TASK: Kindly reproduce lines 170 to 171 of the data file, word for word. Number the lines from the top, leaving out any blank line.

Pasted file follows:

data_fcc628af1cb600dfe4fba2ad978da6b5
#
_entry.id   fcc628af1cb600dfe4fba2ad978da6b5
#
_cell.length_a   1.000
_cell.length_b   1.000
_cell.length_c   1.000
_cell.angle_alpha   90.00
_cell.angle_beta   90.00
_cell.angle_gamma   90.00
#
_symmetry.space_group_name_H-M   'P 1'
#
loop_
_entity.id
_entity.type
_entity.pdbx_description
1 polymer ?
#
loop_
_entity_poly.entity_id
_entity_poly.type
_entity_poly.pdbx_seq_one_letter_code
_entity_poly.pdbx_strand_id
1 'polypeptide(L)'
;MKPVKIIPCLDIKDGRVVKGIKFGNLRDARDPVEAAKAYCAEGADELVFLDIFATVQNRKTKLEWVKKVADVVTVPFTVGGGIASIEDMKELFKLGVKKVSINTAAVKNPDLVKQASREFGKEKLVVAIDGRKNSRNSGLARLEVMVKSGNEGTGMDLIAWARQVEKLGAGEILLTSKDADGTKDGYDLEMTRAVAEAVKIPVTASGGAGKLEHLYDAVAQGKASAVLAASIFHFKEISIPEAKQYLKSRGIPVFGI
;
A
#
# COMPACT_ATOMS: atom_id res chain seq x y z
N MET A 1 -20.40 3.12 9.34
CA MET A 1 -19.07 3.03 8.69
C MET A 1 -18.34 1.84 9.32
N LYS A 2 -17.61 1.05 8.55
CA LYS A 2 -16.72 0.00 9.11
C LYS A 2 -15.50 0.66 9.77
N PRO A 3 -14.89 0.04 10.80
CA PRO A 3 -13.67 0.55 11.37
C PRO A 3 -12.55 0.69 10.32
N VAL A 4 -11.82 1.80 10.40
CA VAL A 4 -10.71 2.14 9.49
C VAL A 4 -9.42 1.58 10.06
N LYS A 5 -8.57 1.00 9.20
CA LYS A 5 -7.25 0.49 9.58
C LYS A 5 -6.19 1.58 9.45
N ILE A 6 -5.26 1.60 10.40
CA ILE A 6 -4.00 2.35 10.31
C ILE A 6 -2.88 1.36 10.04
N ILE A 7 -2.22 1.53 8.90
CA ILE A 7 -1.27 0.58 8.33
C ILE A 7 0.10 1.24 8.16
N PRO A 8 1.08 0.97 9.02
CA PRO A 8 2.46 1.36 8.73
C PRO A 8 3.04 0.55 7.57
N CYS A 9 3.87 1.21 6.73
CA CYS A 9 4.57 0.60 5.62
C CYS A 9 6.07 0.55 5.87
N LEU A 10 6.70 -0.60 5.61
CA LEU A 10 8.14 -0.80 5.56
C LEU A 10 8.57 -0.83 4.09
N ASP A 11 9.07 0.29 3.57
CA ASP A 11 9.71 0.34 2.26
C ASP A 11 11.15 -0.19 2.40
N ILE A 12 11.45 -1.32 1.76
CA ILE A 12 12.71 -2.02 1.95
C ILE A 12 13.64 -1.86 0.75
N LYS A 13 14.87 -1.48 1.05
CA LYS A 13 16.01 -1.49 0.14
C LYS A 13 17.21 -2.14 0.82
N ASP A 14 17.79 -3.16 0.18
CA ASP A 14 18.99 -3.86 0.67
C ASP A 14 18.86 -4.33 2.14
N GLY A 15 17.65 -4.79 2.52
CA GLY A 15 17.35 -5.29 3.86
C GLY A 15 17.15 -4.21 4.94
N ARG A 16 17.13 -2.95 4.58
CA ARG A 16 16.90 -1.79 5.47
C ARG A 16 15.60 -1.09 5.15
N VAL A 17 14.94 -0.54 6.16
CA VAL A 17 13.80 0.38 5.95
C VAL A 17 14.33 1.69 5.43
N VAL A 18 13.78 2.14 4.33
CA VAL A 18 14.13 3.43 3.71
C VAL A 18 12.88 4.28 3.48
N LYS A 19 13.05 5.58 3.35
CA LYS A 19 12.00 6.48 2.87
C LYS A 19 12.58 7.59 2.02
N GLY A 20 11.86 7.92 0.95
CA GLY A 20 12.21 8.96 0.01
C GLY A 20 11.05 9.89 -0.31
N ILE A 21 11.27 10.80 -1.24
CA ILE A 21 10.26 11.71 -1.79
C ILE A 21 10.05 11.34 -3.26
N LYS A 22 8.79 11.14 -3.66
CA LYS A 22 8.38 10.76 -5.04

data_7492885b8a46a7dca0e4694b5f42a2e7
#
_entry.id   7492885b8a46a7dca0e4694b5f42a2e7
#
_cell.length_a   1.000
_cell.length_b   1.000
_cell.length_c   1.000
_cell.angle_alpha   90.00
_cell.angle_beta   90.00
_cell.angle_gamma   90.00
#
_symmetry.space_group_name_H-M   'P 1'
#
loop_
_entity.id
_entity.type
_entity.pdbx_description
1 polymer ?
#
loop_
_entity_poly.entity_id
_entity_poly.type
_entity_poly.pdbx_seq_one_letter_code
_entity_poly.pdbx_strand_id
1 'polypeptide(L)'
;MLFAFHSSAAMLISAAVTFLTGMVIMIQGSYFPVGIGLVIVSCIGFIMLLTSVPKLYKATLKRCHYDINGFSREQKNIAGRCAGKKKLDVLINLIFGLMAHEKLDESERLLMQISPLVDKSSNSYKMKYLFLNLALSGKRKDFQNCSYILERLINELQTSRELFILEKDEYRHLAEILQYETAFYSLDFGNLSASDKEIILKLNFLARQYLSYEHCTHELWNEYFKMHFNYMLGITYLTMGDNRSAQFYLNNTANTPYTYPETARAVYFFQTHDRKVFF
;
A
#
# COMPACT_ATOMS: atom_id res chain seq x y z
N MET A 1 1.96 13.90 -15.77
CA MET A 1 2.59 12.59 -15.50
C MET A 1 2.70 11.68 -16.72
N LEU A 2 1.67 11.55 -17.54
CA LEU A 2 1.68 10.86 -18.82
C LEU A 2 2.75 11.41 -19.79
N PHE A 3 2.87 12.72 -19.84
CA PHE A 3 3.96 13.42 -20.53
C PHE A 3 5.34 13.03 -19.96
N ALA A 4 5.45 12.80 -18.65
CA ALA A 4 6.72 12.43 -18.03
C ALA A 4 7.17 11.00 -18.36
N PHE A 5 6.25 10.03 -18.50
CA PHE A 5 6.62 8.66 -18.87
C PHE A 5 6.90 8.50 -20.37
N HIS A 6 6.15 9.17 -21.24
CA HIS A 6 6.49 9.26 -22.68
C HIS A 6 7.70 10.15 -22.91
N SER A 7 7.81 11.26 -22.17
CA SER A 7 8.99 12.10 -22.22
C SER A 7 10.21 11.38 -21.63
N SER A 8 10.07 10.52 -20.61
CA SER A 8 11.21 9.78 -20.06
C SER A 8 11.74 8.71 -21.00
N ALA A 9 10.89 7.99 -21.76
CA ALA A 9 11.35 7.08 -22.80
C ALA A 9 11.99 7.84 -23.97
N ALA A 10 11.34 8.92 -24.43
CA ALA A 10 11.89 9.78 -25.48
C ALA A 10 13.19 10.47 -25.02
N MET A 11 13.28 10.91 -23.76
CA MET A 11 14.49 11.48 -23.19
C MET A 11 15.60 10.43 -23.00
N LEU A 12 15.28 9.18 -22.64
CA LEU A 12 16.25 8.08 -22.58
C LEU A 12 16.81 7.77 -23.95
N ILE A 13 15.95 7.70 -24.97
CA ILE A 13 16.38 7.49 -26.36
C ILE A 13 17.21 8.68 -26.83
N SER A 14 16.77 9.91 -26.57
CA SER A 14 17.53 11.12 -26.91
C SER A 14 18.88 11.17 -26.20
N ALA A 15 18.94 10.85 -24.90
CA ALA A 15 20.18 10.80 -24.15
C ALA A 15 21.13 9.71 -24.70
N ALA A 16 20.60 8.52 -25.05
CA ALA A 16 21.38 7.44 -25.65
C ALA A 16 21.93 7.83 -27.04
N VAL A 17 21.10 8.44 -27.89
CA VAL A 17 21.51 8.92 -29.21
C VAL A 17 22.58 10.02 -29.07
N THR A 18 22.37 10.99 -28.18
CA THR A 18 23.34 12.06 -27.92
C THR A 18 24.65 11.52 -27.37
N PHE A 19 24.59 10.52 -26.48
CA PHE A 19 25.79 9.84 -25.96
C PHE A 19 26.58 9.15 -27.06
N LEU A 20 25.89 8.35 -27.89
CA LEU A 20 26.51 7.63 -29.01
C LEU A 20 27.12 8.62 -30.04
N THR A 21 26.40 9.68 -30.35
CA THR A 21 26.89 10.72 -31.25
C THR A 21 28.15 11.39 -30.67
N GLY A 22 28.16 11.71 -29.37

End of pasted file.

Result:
C ALA A 15 21.13 9.71 -24.70
N ALA A 16 20.60 8.52 -25.05